LAFAYETTE, Ind. (WLFI) - How is Indiana's Right to Work law working nearly a year later?
"It is working but I think it's one of many issues that plays a key role in economic development," Republican State Senator Ron Alting said.
Alting is talking about the Right to Work law passed in February of this year. Alting said since its passing more than 90 companies have showed interest in coming to Indiana, and a number have decided to plant their roots.
"Thirty-one companies have already committed and are presently in Indiana, producing more than 5,000 new jobs and putting about $500 million into their companies in the state of Indiana," Alting said.
Alting said while he believes becoming a Right to Work state has played a role in those companies coming here, he also credits a good quality of life in the Hoosier state.
Democratic State Representative Sheila Klinker said some companies like Alcoa and Nanshan already had plans to come to Indiana.
"Many of those decisions were made before Right to Work and I think they were very honest about saying that because our tax climate is very good before and after Right to Work," Klinker said.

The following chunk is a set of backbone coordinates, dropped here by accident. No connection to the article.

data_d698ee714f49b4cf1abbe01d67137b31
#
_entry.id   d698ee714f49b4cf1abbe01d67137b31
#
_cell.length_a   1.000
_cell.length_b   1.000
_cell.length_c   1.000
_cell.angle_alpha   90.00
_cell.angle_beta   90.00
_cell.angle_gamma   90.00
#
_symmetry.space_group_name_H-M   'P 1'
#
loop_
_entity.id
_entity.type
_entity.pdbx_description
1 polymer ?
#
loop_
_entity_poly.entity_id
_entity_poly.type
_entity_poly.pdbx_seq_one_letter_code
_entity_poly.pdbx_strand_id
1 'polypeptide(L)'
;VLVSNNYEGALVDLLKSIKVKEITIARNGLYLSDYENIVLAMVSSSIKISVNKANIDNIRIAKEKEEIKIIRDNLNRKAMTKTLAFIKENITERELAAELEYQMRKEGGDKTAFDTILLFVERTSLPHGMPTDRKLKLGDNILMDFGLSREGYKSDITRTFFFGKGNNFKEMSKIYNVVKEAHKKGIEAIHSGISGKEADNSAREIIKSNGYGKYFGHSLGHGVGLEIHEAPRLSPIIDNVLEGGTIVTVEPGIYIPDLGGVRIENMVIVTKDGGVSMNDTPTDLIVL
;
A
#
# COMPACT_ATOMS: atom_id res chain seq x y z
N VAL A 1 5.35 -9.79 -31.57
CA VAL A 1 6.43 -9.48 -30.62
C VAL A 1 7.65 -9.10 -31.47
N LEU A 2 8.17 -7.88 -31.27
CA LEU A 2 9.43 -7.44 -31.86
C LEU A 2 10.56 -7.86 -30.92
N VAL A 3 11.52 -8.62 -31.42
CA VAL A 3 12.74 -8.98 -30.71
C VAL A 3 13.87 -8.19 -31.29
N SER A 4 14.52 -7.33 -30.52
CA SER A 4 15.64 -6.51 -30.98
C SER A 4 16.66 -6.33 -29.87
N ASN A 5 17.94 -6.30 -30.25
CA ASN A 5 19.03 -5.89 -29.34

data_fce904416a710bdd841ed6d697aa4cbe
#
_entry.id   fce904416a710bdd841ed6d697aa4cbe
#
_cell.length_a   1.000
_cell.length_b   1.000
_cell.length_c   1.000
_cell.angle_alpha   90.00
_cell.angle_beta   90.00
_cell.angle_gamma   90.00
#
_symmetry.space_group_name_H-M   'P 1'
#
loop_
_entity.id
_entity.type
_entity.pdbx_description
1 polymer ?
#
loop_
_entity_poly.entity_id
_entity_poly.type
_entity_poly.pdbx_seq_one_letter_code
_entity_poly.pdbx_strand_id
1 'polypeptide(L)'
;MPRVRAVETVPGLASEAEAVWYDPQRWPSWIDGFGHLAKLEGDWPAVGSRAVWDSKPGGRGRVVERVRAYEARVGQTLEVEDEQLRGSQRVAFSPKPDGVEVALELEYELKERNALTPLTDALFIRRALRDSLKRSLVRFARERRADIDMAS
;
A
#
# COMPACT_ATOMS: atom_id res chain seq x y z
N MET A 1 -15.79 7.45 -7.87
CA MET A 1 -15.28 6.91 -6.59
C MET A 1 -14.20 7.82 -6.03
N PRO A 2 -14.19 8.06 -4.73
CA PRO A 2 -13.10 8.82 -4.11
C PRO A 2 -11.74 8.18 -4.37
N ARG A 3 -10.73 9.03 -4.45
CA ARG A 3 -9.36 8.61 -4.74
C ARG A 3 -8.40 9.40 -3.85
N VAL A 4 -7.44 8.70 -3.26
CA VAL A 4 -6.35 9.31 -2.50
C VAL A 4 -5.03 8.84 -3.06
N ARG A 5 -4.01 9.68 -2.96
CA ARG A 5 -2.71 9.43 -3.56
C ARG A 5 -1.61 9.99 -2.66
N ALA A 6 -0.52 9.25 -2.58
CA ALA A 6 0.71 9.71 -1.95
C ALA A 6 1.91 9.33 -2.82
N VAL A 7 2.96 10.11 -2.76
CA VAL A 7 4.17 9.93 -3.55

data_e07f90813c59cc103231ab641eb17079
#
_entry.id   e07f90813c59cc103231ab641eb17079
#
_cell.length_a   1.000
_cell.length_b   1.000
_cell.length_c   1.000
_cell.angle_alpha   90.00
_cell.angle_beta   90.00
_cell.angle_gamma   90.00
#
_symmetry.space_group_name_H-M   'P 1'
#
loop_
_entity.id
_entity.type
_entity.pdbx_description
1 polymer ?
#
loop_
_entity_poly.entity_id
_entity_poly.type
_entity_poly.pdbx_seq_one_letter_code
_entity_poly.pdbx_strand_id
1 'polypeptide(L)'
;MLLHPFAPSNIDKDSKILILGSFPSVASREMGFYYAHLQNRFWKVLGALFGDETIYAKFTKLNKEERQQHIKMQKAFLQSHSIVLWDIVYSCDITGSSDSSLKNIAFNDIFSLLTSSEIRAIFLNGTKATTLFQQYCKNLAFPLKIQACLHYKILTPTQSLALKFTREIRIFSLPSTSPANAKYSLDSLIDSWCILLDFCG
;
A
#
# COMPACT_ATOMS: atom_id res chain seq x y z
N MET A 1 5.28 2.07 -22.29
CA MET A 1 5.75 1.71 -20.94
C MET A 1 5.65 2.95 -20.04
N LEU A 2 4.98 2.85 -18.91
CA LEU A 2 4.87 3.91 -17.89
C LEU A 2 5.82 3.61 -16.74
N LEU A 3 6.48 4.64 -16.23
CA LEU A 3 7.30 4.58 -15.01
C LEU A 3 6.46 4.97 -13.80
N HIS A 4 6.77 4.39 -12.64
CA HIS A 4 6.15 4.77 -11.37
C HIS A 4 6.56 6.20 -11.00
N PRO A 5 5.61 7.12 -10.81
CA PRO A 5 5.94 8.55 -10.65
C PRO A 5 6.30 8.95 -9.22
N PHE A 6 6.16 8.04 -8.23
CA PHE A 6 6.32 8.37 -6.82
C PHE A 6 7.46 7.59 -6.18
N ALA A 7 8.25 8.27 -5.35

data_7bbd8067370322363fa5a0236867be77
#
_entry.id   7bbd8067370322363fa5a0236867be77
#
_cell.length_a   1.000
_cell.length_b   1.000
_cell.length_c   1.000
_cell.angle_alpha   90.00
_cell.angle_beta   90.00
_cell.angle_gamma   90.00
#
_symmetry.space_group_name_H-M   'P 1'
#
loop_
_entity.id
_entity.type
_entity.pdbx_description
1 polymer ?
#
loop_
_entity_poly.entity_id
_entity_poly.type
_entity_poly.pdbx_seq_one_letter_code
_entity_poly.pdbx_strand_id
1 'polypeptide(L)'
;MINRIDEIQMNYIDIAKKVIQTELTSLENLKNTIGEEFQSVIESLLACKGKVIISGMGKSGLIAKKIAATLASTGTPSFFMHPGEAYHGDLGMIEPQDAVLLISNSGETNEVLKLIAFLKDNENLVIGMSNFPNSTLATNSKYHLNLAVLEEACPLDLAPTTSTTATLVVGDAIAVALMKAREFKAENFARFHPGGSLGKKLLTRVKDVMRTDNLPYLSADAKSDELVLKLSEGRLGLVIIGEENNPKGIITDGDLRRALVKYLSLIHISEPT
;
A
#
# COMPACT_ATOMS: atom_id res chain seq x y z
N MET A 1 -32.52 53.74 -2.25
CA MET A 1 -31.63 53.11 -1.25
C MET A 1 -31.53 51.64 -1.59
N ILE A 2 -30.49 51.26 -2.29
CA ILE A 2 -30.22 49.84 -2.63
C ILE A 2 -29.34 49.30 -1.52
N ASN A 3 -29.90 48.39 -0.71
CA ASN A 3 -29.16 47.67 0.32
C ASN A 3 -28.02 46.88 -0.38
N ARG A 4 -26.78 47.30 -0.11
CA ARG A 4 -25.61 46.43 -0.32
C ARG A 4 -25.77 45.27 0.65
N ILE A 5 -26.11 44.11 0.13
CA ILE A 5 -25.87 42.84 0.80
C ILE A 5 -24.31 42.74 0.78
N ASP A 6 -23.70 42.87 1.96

When it comes to unions, Alting said they'll have to convince potential members to join and show them the benefits of their organization.
"Indiana State Teacher's Association Union, one of the largest in the state, has proven that," Alting said. "They're one of the stronger unions because they have been successful in convincing teachers across the state that they bring value to them, so I think that that's the key."
Indiana is the 23rd state to sign the Right to Work law and most recently Michigan became the second state in the Rust Belt to do so.
Klinker said she remembers her experience when Indiana was considering passing the bill and feels for those affected in Michigan.
"We took a very strong stance, but I think with the numbers 60/40 and 37/13 in the senate it certainly was unavoidable and I feel for the people going through that in Michigan and it's over here in Indiana and we can move forward," Klinker said.
Looking to the future, Alting said Indiana is open for business.
"Indiana really has the door open with companies coming to Indiana, where most of the states you have an exit sign of companies leaving the state, so I think you're seeing a lot of states follow Indiana and Michigan being a much more union-friendly state than Indiana was," Alting said.
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